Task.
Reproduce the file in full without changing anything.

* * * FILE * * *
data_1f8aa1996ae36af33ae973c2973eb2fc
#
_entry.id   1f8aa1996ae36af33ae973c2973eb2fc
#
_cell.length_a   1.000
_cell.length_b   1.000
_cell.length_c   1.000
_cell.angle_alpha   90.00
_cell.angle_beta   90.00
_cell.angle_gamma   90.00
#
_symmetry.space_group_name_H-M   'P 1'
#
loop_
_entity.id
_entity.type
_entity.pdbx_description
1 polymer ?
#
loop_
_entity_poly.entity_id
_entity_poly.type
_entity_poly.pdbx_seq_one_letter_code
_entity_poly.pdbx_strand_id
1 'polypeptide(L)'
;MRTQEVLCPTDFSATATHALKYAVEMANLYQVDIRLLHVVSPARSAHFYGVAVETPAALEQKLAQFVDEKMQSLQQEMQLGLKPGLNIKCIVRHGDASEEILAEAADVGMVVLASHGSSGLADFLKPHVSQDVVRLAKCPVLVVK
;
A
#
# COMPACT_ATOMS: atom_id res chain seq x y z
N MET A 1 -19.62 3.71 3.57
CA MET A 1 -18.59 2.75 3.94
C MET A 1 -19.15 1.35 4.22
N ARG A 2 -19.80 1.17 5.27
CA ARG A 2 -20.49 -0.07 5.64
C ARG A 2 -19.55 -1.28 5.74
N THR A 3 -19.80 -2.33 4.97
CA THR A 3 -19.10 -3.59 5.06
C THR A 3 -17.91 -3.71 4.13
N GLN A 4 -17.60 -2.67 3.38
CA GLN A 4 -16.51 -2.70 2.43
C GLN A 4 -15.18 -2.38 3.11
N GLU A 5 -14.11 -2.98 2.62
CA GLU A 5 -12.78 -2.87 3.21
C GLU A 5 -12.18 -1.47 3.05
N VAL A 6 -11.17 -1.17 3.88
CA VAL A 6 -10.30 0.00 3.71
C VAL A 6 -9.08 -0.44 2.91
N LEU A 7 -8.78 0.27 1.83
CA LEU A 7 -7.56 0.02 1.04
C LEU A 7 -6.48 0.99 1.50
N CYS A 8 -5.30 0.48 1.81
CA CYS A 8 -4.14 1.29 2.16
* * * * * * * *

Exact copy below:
data_1f8aa1996ae36af33ae973c2973eb2fc
#
_entry.id   1f8aa1996ae36af33ae973c2973eb2fc
#
_cell.length_a   1.000
_cell.length_b   1.000
_cell.length_c   1.000
_cell.angle_alpha   90.00
_cell.angle_beta   90.00
_cell.angle_gamma   90.00
#
_symmetry.space_group_name_H-M   'P 1'
#
loop_
_entity.id
_entity.type
_entity.pdbx_description
1 polymer ?
#
loop_
_entity_poly.entity_id
_entity_poly.type
_entity_poly.pdbx_seq_one_letter_code
_entity_poly.pdbx_strand_id
1 'polypeptide(L)'
;MRTQEVLCPTDFSATATHALKYAVEMANLYQVDIRLLHVVSPARSAHFYGVAVETPAALEQKLAQFVDEKMQSLQQEMQLGLKPGLNIKCIVRHGDASEEILAEAADVGMVVLASHGSSGLADFLKPHVSQDVVRLAKCPVLVVK
;
A
#
# COMPACT_ATOMS: atom_id res chain seq x y z
N MET A 1 -19.62 3.71 3.57
CA MET A 1 -18.59 2.75 3.94
C MET A 1 -19.15 1.35 4.22
N ARG A 2 -19.80 1.17 5.27
CA ARG A 2 -20.49 -0.07 5.64
C ARG A 2 -19.55 -1.28 5.74
N THR A 3 -19.80 -2.33 4.97
CA THR A 3 -19.10 -3.59 5.06
C THR A 3 -17.91 -3.71 4.13
N GLN A 4 -17.60 -2.67 3.38
CA GLN A 4 -16.51 -2.70 2.43
C GLN A 4 -15.18 -2.38 3.11
N GLU A 5 -14.11 -2.98 2.62
CA GLU A 5 -12.78 -2.87 3.21
C GLU A 5 -12.18 -1.47 3.05
N VAL A 6 -11.17 -1.17 3.88
CA VAL A 6 -10.30 0.00 3.71
C VAL A 6 -9.08 -0.44 2.91
N LEU A 7 -8.78 0.27 1.83
CA LEU A 7 -7.56 0.02 1.04
C LEU A 7 -6.48 0.99 1.50
N CYS A 8 -5.30 0.48 1.81
CA CYS A 8 -4.14 1.29 2.16